In filling the legal vacuum in Kosovo, the fight for the protection of human rights for all the country's inhabitants is an uphill battle, especially after nearly a decade of Serb oppression of Kosovo's Albanian majority. "Because of the pressures facing a particular judge of Albanian ethnicity," says Prescott, "you can't assume that a Serb is going to necessarily get a fair trial in a case where the judge is getting paid very poorly, and is facing enormous pressure from his neighbors and his peers to reach a certain decision."
Indeed, the report points out that the UN Interim Military Administration in Kosovo is charged with setting up an independent and multiethnic judiciary. But the special representative to the secretary-general appointed 44 Kosovar Albanians, 7 Serbs, 3 Muslims, one Turk, one Roma, and one Albanian Catholic. Finding Serb lawyers to fill judicial positions is not an easy task: many of them have fled the area. Will defendants charged with war crimes -- most of them Serbs -- receive fair trials? The LCHR was told that one judge had openly expressed the opinion that all Serb judges and court officials should be put on trial for war crimes. Ethnic tension does not die down easily.
"These kinds of stresses are going to be very powerful, and there is going to have to be a lot of protection built in to account for them," Prescott says. "We recommended that there be international judges to help with some of the cases, and the UN is doing this."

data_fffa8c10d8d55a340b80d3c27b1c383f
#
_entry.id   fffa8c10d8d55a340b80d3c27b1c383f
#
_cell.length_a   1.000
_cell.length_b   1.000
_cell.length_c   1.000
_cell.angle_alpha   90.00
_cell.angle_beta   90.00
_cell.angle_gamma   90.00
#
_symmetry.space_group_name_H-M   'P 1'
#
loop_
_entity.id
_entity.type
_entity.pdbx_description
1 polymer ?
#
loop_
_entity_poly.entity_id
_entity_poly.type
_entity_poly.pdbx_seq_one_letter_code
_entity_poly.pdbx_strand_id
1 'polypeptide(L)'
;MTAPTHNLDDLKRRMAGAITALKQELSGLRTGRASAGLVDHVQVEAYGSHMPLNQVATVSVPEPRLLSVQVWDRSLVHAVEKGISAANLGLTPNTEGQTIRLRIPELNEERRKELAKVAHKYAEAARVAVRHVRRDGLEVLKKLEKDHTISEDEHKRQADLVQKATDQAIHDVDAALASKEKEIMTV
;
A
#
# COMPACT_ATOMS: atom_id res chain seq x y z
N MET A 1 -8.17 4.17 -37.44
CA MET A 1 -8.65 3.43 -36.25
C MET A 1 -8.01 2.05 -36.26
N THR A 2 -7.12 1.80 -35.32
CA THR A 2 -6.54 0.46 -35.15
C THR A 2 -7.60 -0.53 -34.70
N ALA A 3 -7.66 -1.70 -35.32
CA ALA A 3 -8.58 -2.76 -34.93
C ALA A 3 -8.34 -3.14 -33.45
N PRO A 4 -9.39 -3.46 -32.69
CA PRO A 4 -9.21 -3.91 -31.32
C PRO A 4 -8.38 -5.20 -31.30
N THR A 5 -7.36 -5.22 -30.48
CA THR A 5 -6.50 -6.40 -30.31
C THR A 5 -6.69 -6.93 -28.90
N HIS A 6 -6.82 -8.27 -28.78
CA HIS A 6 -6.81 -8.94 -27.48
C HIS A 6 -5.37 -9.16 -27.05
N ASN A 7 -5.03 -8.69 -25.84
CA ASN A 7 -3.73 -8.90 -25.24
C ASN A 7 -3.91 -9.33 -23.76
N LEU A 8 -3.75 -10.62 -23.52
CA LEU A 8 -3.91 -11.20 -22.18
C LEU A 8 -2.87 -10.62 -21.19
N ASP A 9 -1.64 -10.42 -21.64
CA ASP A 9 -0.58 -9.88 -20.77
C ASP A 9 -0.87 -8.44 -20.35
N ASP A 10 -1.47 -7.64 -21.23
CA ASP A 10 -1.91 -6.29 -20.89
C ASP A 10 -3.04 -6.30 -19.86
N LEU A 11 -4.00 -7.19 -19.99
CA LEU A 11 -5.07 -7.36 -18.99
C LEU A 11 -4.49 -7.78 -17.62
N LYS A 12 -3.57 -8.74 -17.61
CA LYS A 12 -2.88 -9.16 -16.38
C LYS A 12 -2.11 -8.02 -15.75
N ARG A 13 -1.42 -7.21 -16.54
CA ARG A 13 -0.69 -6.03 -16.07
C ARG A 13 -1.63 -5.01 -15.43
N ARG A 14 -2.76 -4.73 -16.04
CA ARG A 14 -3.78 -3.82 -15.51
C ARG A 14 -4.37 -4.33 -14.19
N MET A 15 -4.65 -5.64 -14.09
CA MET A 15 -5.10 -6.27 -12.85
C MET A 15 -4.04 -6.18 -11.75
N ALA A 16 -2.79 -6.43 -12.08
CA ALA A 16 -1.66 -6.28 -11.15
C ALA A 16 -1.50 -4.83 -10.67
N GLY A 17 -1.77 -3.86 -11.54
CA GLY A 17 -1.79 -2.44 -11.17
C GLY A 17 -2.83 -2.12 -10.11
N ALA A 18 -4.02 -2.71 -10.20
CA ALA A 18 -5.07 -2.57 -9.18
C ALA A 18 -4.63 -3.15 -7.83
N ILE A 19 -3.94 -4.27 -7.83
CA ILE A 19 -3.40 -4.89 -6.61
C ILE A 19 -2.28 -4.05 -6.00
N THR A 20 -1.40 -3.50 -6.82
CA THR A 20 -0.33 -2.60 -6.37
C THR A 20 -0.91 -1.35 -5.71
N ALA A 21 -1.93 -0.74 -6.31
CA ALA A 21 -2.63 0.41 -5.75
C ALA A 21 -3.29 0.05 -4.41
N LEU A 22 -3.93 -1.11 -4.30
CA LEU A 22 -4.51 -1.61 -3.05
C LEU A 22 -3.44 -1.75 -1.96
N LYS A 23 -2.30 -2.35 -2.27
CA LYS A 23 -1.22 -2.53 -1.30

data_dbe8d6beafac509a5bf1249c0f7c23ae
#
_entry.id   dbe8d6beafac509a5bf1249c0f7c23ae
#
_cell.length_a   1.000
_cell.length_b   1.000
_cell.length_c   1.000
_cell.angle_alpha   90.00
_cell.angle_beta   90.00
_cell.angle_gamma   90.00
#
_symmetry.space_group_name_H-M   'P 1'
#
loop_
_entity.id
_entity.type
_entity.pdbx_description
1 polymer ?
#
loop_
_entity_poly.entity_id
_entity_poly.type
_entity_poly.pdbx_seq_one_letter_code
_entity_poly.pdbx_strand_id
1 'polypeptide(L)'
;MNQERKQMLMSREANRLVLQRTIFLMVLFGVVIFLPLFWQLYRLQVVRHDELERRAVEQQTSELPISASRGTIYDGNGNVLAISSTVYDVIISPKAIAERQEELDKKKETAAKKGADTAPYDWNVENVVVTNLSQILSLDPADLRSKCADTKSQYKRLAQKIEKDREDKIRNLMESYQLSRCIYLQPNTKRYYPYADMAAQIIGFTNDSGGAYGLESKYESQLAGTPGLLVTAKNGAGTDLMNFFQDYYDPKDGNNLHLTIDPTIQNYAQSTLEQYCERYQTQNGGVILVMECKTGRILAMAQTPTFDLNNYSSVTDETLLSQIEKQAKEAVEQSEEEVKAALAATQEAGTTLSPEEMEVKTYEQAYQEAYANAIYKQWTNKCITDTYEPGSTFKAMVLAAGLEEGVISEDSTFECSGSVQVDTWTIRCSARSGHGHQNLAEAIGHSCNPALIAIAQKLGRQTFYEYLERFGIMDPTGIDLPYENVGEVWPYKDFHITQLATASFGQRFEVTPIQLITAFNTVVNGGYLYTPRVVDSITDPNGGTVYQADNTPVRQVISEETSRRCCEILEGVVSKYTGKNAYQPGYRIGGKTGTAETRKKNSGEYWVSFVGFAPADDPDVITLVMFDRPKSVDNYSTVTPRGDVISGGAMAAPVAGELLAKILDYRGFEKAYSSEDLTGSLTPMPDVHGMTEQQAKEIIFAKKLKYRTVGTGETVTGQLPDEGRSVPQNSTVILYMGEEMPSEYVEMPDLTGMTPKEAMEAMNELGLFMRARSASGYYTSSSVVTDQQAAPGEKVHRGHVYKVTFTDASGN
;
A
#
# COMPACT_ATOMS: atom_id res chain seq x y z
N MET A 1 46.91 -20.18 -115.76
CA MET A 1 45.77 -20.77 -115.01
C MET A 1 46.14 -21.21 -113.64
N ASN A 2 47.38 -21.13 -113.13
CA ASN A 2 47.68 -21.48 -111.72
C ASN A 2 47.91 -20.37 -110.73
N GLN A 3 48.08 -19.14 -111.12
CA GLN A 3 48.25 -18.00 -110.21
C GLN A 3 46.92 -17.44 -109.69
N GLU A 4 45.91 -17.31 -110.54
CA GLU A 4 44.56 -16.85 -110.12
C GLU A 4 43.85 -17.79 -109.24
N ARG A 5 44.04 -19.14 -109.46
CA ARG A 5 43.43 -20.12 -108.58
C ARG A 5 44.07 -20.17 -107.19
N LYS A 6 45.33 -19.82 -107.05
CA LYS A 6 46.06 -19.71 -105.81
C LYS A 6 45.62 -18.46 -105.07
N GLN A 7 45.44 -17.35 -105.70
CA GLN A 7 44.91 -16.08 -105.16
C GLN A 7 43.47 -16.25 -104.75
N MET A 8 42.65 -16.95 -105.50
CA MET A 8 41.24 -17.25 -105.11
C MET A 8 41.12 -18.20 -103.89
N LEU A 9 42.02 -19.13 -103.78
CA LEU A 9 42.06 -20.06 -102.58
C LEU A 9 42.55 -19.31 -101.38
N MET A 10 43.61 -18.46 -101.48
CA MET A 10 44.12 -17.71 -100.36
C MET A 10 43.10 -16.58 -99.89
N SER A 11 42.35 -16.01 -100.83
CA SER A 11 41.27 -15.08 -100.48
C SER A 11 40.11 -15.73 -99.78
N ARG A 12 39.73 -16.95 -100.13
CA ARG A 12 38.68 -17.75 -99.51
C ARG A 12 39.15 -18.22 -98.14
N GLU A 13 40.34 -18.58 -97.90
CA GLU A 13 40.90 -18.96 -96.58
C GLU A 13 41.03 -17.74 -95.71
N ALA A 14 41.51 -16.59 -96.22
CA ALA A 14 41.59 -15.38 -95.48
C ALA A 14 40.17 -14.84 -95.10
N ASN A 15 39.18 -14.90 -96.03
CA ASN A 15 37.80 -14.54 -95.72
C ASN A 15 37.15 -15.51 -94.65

Prescott, a native of Wichita, Kans., is a 1997 graduate of Yale Law School. But it was at Boston University that the seeds of his future career took root. "I met a lot of students from overseas, some of whom had come from difficult political situations in their countries," he says. A graduate level course he took as a senior, Political Movements in America, taught by CAS Political Science Professor Betty Zisk, he notes, "initiated my academic and personal interest in fighting injustice."
His efforts to promote human rights are not limited to countries overseas. At present, Prescott is helping the LCHR address police misconduct in the United States. "Since the Rodney King episode, there have been a series of incidents that have highlighted some of the problems of discrimination we have in our country in general, and in the police in particular," he says. "Our focus will be more on the systemic problems behind some of the high-profile cases, rather than the cases themselves, which tend to generate their own attention and pressure for reform. We see our role as trying to use that momentum to build in some lasting reform."
Prescott is "one of the best students I've ever taught," says Yale Law Professor Jed Rubenfeld, who also worked with him at Yale's Lowenstein International Human Rights Clinic. "He worked 16- and 18-hour days out of sheer enjoyment."
Another of his Yale law professors, Harold Koh, describes him as a perfectionist. Does Prescott agree with that assessment? "You can't attain perfection," he says. "One of the advantages in working with human rights issues is that there is always a lot of work to be done. You can never be completely finished with any project you're working on."
Read the sidebar "Scholarship facilitates alum's human rights quest"